Tag Archives: drama

Mentioned with an eye roll

I’ve always been a little on the dramatic side.

Unfortunately, that often has negative connotations when people mention it.

Instead of being recognized as creative and spirited, it’s often mentioned with an eye roll.

It’s too early to tell if Judah will be dramatic. But Levi? Oh, he’s dramatic!

Even now as a two-year-old the way he tells stories is absolutely hilarious. (And mind-boggling.) He acts them out using different voices and fake cries, fake laughter, hand and body motions. The whole bit.

In junior high I hurt myself playing crack the whip with some friends at a slumber party. I cried, and they teased me for “being dramatic”. I spent the next several hours on the couch until my friend’s mom noticed that I was burning up with a fever. Only then did they call my dad to come and take me to the emergency room.

I had fractured my arm. Go figure.

From that point on I tried to never cry when I was (physically) hurt. I wanted to make sure I never gave anyone a reason to think I might be “crying wolf”, so I tried not to cry at all.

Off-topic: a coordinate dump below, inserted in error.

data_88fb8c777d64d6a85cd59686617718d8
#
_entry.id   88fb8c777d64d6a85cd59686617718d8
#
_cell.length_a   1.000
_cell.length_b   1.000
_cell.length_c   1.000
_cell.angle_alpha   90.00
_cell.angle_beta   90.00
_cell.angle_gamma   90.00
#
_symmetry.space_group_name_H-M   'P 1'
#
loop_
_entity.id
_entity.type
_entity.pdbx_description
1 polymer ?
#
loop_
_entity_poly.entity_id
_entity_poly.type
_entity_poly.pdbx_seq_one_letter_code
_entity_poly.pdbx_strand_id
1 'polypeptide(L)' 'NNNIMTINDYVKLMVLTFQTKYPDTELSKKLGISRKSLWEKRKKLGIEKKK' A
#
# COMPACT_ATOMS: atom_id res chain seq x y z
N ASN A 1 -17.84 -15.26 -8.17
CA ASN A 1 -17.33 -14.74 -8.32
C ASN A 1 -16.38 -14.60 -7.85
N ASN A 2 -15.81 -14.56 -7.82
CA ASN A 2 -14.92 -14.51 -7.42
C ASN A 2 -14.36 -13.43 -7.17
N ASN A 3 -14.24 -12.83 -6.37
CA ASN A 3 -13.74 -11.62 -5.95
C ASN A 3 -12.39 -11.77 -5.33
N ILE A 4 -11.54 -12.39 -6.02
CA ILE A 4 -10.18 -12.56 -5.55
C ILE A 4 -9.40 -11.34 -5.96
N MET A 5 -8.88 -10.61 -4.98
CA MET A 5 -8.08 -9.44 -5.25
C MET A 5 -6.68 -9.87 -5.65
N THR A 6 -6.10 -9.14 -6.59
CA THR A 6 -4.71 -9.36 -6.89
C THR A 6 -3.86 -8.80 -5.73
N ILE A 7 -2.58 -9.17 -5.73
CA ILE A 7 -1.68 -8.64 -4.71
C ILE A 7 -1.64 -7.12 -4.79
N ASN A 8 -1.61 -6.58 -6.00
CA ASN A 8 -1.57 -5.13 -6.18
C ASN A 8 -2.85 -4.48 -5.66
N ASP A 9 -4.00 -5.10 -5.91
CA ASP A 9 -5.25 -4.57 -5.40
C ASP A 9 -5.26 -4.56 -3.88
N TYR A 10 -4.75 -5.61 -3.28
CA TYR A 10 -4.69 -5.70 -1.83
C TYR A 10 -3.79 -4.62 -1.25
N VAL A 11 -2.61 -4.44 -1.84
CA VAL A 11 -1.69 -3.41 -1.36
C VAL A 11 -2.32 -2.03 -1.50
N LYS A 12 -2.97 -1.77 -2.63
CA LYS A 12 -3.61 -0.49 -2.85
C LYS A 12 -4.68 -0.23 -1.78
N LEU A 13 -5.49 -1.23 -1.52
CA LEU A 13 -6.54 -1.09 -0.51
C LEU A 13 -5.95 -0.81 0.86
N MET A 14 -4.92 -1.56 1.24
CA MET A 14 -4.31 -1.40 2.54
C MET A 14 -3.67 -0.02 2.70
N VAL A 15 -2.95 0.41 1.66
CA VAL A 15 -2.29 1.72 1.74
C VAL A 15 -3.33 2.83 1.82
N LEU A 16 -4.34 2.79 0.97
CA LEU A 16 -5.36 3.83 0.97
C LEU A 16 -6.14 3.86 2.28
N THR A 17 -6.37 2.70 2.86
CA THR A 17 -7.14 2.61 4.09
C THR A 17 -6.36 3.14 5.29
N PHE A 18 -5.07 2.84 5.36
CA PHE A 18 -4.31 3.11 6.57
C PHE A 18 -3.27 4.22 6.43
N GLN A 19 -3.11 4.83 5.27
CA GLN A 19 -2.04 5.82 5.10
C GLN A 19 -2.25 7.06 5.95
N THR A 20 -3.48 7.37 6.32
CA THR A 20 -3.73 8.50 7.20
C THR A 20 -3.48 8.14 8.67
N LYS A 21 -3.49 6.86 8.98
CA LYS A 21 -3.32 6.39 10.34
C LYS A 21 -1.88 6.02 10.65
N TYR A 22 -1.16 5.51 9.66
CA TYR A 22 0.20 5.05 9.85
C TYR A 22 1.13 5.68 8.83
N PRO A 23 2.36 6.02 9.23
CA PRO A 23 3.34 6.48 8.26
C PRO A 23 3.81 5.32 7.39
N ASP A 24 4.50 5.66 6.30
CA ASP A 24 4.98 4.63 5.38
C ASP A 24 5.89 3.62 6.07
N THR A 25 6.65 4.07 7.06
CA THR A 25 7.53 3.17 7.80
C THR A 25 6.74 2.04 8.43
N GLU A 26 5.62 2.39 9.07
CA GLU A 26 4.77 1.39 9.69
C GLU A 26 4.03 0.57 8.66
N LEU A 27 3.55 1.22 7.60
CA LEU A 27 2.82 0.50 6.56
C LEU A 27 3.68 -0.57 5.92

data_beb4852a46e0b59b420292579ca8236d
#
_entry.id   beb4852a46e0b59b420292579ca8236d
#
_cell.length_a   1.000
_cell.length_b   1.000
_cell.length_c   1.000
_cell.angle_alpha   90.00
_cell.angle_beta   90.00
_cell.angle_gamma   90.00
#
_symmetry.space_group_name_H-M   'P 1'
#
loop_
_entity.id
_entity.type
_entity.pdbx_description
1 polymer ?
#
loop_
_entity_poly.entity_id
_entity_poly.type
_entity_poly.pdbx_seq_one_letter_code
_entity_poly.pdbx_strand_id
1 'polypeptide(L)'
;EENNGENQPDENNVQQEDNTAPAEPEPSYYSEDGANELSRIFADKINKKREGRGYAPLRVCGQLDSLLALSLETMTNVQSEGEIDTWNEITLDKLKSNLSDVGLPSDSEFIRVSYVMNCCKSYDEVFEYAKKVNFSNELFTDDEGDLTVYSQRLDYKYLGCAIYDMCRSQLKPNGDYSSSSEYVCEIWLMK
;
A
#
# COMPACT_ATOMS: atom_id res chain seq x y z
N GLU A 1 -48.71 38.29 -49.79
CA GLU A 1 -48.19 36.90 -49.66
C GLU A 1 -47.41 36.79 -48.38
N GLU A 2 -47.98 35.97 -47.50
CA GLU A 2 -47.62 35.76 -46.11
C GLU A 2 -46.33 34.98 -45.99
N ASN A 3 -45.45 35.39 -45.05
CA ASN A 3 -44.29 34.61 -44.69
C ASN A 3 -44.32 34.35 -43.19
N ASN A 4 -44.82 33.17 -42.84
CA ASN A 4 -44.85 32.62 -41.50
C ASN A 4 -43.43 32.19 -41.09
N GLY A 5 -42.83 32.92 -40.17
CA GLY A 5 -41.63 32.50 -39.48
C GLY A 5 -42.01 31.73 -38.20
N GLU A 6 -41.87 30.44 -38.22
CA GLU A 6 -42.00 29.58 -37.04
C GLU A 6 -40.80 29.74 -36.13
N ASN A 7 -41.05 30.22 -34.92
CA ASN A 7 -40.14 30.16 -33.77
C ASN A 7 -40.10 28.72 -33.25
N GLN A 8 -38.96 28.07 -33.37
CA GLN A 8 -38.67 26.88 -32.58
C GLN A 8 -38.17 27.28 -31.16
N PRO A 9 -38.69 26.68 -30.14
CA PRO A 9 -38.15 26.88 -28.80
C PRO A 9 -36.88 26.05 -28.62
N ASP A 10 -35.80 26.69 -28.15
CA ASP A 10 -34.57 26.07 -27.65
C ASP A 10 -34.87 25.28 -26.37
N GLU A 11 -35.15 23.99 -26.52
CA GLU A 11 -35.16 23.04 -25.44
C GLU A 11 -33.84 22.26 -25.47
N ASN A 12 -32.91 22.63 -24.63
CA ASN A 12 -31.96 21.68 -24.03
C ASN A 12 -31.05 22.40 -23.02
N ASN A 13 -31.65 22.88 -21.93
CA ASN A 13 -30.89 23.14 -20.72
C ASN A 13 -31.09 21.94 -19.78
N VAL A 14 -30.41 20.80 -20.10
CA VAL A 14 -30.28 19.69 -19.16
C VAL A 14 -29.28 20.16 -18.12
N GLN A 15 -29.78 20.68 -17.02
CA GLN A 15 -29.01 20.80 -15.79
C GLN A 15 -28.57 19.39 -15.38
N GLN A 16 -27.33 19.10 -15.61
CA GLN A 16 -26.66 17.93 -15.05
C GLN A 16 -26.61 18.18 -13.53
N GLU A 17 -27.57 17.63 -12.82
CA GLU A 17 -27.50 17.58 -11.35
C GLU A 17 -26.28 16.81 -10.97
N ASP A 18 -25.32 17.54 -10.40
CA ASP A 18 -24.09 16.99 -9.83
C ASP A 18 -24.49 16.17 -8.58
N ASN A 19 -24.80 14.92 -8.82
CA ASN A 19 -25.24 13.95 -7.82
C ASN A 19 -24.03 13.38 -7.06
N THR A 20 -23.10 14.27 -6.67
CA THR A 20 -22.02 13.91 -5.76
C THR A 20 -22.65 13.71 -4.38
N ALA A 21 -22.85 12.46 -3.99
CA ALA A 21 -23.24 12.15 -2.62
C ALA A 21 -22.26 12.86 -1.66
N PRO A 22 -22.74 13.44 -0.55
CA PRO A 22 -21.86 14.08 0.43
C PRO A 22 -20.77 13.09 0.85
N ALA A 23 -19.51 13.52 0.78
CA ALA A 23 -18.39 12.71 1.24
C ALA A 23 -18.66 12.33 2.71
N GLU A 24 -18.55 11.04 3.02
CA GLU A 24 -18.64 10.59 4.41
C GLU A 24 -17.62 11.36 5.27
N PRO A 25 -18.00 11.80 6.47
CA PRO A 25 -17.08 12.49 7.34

“I’d show them,” I thought. “I may be skinny but I’m tougher than they think.”

Years later I was told that I probably couldn’t handle natural childbirth. I just “didn’t have the pain tolerance.”

Um, excuse me??

It’s a shame how we think we can judge and measure and set limitations on other people, based on what we perceive about their personality.

It’s an even bigger shame that we take on and internalize those judgements and measurements.

Now as an adult I’ve suffered many types of pain. Often I’ve not even shared my pain with anyone, for fear of appearing dramatic or weak or even just ungrateful.

Sad really.

But now as a grown-up with my own littles I’m trying to be very deliberate about how I speak around them.

Yes, Levi is dramatic and strong-willed and determined and independent (he’s so much like his mama), but I never want him to sense a negativity in my tone when I comment on those aspects of his personality.

Even though he’s decisive, he’s also very sensitive and very, very creative.